I am at the end of a three-week journey as a lay speaker. Two weeks ago I spoke about the continuation of the church and how, among other things, how the local church is part of the community (“Passing the Torch”). Last week I spoke of the encounter one has with Jesus (“A Chance Encounter”). I mentioned that I felt that each person’s encounter with Jesus was unique and that one should not necessarily expect others to have an encounter like their own nor should they expect their encounter to be like someone else’s encounter.

Our personal journey with Christ is just that, a journey and a personal one. Our role as individuals and as a church in all of this is to be of assistance, to help the journey begin, to help with the encounter, and to help after the encounter. It is simply a matter of being there.

For no matter where your journey may lead you, it is not always going to be an easy one. There are going to be rough times as well as good; there are going to be moments of sadness as well as joy. And while we would like to just have the good times, we have to realize that there will be bad times as well. And we need a place where we can share the joys and find support for the bad times. And if the church is not there, where will many people find the support and comfort needed on their own journey? How will people find that support and comfort? Where can people share their joys and sorrows?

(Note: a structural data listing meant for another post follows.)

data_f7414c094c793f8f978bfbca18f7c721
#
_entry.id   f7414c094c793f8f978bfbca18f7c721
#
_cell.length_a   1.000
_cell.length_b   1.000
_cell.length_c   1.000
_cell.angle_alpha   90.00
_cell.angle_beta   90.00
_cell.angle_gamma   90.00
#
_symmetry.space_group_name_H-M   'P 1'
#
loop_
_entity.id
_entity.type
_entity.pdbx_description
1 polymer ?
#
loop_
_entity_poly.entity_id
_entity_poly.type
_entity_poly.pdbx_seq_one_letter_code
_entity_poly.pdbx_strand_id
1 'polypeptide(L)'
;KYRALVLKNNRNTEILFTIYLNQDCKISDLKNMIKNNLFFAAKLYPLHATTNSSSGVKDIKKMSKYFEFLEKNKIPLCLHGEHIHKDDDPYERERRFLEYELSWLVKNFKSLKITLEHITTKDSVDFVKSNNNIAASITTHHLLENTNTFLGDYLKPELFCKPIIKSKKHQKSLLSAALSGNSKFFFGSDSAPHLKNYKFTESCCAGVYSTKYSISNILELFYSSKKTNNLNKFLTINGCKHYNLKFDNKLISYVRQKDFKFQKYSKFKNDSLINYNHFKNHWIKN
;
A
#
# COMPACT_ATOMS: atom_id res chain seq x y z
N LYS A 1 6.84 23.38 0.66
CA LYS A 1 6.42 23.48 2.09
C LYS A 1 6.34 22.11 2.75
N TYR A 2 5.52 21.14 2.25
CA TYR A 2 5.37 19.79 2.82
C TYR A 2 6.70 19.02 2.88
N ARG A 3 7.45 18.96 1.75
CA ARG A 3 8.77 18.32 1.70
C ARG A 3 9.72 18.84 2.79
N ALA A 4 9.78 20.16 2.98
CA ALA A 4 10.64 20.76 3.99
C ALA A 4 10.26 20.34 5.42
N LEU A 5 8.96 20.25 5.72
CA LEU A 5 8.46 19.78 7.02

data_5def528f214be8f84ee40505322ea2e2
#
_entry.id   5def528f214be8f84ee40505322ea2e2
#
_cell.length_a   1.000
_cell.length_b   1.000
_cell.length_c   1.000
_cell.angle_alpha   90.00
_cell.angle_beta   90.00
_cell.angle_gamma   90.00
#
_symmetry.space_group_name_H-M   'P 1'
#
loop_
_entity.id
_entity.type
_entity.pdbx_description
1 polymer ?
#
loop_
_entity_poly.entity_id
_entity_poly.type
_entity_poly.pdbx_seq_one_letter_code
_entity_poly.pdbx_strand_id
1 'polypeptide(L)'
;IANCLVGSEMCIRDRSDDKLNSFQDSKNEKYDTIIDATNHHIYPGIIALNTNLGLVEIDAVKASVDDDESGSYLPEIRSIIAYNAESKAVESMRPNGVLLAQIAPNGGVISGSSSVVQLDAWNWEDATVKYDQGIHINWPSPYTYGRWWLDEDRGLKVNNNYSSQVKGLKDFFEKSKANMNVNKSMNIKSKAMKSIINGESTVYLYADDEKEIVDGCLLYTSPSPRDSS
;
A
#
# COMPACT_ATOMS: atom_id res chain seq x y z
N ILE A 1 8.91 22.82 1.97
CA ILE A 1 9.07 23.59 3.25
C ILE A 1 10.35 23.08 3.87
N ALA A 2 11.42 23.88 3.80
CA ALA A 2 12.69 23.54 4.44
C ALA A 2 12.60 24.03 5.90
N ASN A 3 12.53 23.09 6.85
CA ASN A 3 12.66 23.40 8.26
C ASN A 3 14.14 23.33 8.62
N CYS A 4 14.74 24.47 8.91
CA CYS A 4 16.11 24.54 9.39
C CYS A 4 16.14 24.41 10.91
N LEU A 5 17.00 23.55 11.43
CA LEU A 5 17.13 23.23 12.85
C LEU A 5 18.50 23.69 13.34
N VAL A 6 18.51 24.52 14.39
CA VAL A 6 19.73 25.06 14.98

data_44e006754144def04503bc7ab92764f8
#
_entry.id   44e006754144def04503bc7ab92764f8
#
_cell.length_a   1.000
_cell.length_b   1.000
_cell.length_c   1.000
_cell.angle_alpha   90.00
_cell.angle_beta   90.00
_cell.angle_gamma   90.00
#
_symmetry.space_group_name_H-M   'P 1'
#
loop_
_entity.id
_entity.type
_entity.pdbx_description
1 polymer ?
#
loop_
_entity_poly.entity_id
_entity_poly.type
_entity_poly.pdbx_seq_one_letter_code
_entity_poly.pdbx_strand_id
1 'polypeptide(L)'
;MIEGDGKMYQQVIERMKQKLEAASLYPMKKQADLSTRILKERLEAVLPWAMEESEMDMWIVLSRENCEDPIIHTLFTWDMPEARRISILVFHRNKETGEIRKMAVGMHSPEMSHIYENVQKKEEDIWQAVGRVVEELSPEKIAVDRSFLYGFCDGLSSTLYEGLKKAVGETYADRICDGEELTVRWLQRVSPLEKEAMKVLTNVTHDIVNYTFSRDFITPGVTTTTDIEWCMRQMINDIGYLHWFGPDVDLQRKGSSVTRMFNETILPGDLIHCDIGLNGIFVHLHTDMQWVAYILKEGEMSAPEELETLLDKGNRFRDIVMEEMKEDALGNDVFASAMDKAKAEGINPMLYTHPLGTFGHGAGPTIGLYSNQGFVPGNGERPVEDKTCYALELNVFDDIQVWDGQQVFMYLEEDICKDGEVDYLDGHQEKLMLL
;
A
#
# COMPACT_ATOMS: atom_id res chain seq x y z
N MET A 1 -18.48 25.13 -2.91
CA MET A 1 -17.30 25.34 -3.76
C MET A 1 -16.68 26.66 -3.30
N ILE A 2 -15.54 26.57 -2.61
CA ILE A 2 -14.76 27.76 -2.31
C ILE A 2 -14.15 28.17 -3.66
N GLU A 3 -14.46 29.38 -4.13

For me, one of those bad times was the spring of 1969. Not much had gone right the previous few months and I had just completed the worst quarter of my academic career, one that effectively killed any hopes of receiving any sort of academic honors when I graduated from college. I was not failing by any means but sometimes failure is a selective standard and I was not at the level where I wanted to be.

The pressure that I felt internally was increased by pressure from my family and compounded by questions about the draft. For the record, I was not nor am I necessarily opposed to military service; how could I as the son of an Air Force officer and the grandson of an Army officer? I just didn’t, and I still don’t, like the idea of a draft. The idea of the draft seemed, to me, undemocratic; if you want someone to serve in the Air Force, Army, Navy, or Marines, give them reasons that make sense; don’t force them to join.

Now, because of how I began college, I turned 18 one month after the start of my sophomore year in college and I dutifully attempted to register for the draft. At Christmas that year (1968) I found out that I had not, in fact, registered for the draft when I thought I had. And while I corrected that matter rather quickly, I spent the better part of the beginning of 1969 worried that I would be called into service. And with the poor winter quarter grades that I received, I was certain that I would be in Army by the summer of 1969, a future that I did not want or even envision.